As students moved to remote or hybrid learning in response to the COVID-19 pandemic, many parents started to consider cyber school as a permanent option for their children. As with any important decision, it is a great idea to get an understanding of what the potential pros and cons are before committing. Here, 21st Century Cyber Charter School includes a list of potential pros and cons of cyber schooling for parents currently considering cyber school for their children.
Potential Pros of Cyber School
One of the most popular aspects of cyber schools is the flexibility that it offers students. Students can work on their assignments at any point in the day during the week and can access their classes from any location that has internet. This means that students can read and review course material at their own pace and can account for situations such as doctor appointments or other responsibilities without derailing their work. The flexibility of cyber schooling also teaches students about important concepts such as time management.
The customizable curriculums available at cyber schools ensure that each student receives an education tailored to their needs and interests. One reason that this approach to curriculums is important for students is because all students do not learn the same way. Some students take their time with learning and some are quick to grasp new concepts. Similarly, some students may require more assistance during lessons while some may be more independent learners. Recently there has been an emphasis on personalized curriculums because they recognize that each learning style is legitimate and foster students’ individual educational development by working to their strengths and preferences. This not only keeps students motivated in their studies, but positively impacts their educational performance as well.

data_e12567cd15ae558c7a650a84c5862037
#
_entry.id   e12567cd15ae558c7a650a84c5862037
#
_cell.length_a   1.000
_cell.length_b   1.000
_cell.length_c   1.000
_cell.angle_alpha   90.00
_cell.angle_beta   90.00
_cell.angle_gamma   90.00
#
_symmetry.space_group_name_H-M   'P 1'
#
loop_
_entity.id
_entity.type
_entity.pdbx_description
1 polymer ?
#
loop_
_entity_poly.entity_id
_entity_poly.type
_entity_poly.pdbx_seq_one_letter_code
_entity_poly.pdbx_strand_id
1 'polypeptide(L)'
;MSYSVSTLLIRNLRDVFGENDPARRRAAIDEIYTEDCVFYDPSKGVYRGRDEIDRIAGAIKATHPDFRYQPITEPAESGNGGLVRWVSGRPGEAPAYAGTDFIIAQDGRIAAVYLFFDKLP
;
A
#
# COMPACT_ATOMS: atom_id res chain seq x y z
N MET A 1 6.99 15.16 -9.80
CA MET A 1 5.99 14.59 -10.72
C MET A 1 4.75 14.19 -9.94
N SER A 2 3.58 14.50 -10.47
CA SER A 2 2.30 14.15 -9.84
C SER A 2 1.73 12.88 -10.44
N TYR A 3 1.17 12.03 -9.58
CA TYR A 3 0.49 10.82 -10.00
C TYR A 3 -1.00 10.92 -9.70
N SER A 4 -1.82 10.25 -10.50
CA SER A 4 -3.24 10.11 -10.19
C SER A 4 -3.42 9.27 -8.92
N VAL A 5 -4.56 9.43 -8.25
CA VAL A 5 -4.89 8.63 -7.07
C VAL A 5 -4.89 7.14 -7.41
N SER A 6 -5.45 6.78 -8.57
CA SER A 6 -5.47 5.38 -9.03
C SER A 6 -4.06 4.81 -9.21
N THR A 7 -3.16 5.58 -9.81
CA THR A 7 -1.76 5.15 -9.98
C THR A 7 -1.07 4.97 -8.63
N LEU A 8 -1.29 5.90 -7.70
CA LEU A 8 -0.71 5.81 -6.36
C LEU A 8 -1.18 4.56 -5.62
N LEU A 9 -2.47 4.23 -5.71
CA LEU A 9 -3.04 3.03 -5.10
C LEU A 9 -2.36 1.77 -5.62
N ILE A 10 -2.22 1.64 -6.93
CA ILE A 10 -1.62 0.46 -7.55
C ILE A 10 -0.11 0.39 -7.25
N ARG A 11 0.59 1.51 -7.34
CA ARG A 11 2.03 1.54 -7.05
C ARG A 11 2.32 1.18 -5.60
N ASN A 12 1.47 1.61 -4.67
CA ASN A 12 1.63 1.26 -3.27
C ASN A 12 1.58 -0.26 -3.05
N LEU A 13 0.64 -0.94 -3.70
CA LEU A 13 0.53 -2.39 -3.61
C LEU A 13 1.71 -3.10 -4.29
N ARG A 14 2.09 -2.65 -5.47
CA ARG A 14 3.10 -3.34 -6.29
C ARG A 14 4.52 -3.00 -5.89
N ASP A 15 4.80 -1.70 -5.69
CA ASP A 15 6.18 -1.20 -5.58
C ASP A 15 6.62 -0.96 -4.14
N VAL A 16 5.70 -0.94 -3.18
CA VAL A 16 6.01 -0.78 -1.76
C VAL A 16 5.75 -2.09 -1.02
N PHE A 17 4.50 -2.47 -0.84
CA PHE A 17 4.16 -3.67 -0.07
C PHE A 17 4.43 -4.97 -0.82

Crucial Guidance from Staff
Cyber schools understand that some parents may be concerned about students not developing strong relationships with staff and work tirelessly to ensure that this is not the case. As a result, cyber schools have an excellent track record for monitoring the academic trajectory of their students, helping as needed. Students have access to academic advisors that meet with them more frequently than with brick-and-mortar schools. These advisors work with students throughout their studies to give them guidance and instruction as well as act as an educational advocate. Teachers at cyber schools also take an active role in the education of their students and are available to answer questions, provide extra help, and talk with students beyond the hours that in-person schooling requires.
Potential Cons of Cyber School
Less In-Person Interaction Time
Cyber schools do an excellent job giving students the opportunity to interact with each other, teachers, and administration. Still, because the lessons for cyber schools are online, students may have less opportunities to work with their peers in-person during school hours. While in-person interaction plays a crucial role in the social development of young people, it is important to acknowledge that cyber schools have adapted to this necessity. As a result, many cyber schools offer several opportunities to meet with other students via field trips and organized events throughout the school year.
Depends Heavily on Technology
Access to technology and the ability to use it for educational purposes is a blessing, but obstacles to schooling can arise if any of our important devices do not work as intended. For example, a student’s computer or router could fail during the school day, limiting their ability to complete assignments as expected. In some instances, a student may do have issues remembering to save their work or charging their laptops before the battery dies during learning. One positive is that the reliability of technology is increasing, and cyber schools that have been around for years have steadily improved their processes for quickly and effectively handling technical issues. The flexibility of cyber school schedules also ensures that time spent handling technical issues can be made up very easily.
Motivation May be a Concern
One of the benefits of cyber school is that it allows students to take an active role in their education. On the other side of this, however, some students may have difficulties finding their footing and staying motivated at first. For example, students that have issues with time management or difficulties remaining motivated on their own terms may need more time to fully adapt to a cyber learning environment. To keep students of all learning styles motivated and on task, cyber schools’ staff are experts at recognizing students’ patterns and academic performance, assisting before issues arise.
Examining the pros and cons of anything is an important step in making decisions, but always remember that what is truly considered a pro or con will depend heavily on the student. Consider that many of the potential “cons” of cyber school have addressed and adapted to by institutions, while the potential “pros” do not always ensure cyber school is the best fit.